The pumping station was included in the nationalisation of the coal industry in 1947 and continued in active operation until 1989, the Royal Commission for Historic Monuments England making a brief photographic record of the site in 1988. It was retained on a care and maintenance basis through the 1990s, with attention declining up until 2013. In 2014 the site was taken over by a conservation group.
PRINCIPAL ELEMENTS: the pit yard outlined and including a revetment wall on the northern side and a boundary wall on the southern side: this including standing structures, upstanding earthworks and buried features within the area. The upstanding structure of the Cornish pumping engine house at the north eastern end of the complex, which was converted to domestic use and is listed Grade II*, is excluded from the scheduling although the ground beneath, the attached headframe and the associated pumping shaft are all included. Other standing structures included in the scheduling are the winding engine house with its attached drum house and ancillary building used as an electric winding house; the ancillary building range to the south which included an electricity substation; the headframe over the winding shaft; and various boundary and retaining walls. Buried and surface remains include footings of boiler houses and other structures along with deposits of material related to the workings of the colliery.
DESCRIPTION: in terms of its overall layout, the pit yard is constrained by the road passing along the south-east side and the railway to the north-west, both lying outside of the area of the scheduling. The pit yard lies on terracing above the railway, overlooking the canal basin beyond to the north-west. This terracing, supported by revetment walling, is split into two levels, the higher being to the south. The engine houses and shafts are in a roughly linear arrangement along the top of the revetments: the Cornish engine house is to the north-east; then the pumping shaft with its 1934 headframe; next are three connected buildings consisting of the brick-built ancillary building reused as a C20 electric winding house which extends north from the corner of the stone-built winding engine house, the drum house being on the north-western side of this earlier engine house; beyond, to the south-west, is the winding shaft with its 1940 concrete headframe. To the south-east of the winding shaft, extending to the road, there is a block of brick-built ancillary buildings which originated as a late C19 haulage engine house which was subsequently extended and converted for a range of functions including an electricity substation.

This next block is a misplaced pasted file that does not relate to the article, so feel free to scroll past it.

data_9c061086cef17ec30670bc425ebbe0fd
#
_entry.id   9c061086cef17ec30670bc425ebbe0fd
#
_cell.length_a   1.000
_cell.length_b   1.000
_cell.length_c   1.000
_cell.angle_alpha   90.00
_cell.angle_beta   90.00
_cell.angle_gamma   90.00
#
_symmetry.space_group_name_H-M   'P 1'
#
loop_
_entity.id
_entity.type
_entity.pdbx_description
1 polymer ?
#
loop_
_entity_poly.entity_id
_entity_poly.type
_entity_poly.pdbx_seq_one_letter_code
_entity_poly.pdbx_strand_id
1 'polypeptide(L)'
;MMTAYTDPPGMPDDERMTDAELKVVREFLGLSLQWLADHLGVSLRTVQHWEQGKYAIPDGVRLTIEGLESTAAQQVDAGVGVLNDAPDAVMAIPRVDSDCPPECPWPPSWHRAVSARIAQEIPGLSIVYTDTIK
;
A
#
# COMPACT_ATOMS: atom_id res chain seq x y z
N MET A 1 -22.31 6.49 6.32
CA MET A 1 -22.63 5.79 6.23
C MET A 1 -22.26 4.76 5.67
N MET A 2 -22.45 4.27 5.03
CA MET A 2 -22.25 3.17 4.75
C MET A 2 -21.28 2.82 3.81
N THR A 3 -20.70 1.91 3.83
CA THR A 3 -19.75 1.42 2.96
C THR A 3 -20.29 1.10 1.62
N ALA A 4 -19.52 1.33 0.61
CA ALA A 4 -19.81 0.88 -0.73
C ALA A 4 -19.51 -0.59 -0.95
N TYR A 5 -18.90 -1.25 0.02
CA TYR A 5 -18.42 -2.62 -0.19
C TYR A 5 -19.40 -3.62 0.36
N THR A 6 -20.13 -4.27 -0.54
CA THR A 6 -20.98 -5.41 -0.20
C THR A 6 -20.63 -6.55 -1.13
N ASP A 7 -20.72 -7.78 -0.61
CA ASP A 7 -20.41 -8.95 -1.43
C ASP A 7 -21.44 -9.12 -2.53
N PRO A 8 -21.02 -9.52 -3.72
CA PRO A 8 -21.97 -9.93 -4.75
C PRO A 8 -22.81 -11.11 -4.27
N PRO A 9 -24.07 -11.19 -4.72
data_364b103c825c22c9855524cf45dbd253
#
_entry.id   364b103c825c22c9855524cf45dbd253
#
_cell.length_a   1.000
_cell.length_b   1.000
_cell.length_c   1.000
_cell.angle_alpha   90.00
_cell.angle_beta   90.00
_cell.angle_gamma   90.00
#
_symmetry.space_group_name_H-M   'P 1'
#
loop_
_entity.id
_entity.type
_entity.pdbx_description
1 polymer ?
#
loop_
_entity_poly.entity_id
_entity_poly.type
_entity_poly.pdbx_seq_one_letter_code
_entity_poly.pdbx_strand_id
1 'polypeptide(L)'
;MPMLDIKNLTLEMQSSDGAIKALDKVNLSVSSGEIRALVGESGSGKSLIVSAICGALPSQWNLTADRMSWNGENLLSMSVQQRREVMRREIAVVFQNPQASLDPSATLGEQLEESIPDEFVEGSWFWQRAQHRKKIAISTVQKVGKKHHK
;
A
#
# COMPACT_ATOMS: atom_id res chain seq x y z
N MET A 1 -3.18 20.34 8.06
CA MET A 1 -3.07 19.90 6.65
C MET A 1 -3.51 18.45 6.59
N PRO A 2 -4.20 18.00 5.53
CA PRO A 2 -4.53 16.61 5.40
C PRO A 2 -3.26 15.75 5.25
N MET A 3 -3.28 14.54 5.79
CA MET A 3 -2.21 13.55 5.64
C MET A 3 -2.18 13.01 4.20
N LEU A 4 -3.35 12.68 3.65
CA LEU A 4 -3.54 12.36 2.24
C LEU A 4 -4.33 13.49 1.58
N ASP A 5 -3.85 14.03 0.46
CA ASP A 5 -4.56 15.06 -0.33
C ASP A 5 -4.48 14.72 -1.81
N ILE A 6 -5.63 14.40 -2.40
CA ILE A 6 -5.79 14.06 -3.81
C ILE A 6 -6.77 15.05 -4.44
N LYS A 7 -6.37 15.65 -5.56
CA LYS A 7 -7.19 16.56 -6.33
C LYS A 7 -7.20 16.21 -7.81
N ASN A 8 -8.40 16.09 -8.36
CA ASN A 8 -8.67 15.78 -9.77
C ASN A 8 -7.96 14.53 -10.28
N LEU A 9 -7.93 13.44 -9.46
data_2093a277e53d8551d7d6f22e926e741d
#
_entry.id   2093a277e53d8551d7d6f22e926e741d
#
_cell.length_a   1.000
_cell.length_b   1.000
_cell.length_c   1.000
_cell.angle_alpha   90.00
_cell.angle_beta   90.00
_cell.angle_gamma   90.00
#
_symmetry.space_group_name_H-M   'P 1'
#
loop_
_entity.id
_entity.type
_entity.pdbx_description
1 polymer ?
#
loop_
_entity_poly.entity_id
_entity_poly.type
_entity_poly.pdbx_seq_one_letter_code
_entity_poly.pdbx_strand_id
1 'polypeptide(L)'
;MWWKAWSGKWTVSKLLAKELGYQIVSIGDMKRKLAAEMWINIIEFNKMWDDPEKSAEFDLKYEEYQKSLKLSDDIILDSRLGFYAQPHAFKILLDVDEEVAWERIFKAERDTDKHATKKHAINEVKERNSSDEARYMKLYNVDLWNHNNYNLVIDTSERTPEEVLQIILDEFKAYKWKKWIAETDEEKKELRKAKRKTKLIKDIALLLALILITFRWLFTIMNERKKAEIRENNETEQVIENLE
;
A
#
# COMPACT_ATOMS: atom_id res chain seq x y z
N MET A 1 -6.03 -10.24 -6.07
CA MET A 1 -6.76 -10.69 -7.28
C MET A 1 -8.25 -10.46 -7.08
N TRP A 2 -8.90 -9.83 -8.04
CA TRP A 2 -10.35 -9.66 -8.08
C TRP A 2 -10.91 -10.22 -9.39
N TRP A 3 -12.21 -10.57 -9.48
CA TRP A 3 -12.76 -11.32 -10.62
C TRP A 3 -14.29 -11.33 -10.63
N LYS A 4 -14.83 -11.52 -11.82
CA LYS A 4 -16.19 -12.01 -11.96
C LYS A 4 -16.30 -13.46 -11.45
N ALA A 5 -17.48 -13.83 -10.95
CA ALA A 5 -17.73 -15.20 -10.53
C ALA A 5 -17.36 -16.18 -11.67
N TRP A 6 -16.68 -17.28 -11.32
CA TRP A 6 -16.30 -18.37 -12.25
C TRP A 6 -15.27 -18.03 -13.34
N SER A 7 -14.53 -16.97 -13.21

To the centre of the site is the winding engine house, a tall, single-celled building with a gabled roof and basement, built of well-dressed and coursed sandstone, being considered to date to about 1842. Its ground floor is at the level of the upper terrace, its basement level with the lower terrace to the north east. The building originally fully enclosed a beam engine connected to a crank and flywheel, with power being transmitted outside to the winding drum. The south west gable end has a bricked-up large-arched opening which would have provided access for the insertion and removal of the steam cylinder. The south-east wall has two blocked openings marking the insertion points for the bob beam and the girder which supported the inspection platform for the steam engine, along with scaring marking the roofline of the former lean-to boiler house. The north-east gable end has a high-set round-arched window. Below, at the level of the upper terrace and opening onto a landing at the head of an external staircase to the lower terrace, is a similarly arched doorway. Below is a door to the basement. The north-west wall is covered by the lean-to drum house, but includes openings for power transmission. The interior of the engine house retains its bob beam that is embellished with Greek Doric detailing. The interior also retains other fixtures and fittings related to its original use as a steam engine house as well as its later reuse for an early C20 electric winder, and subsequently as a maintenance workshop for pumping equipment.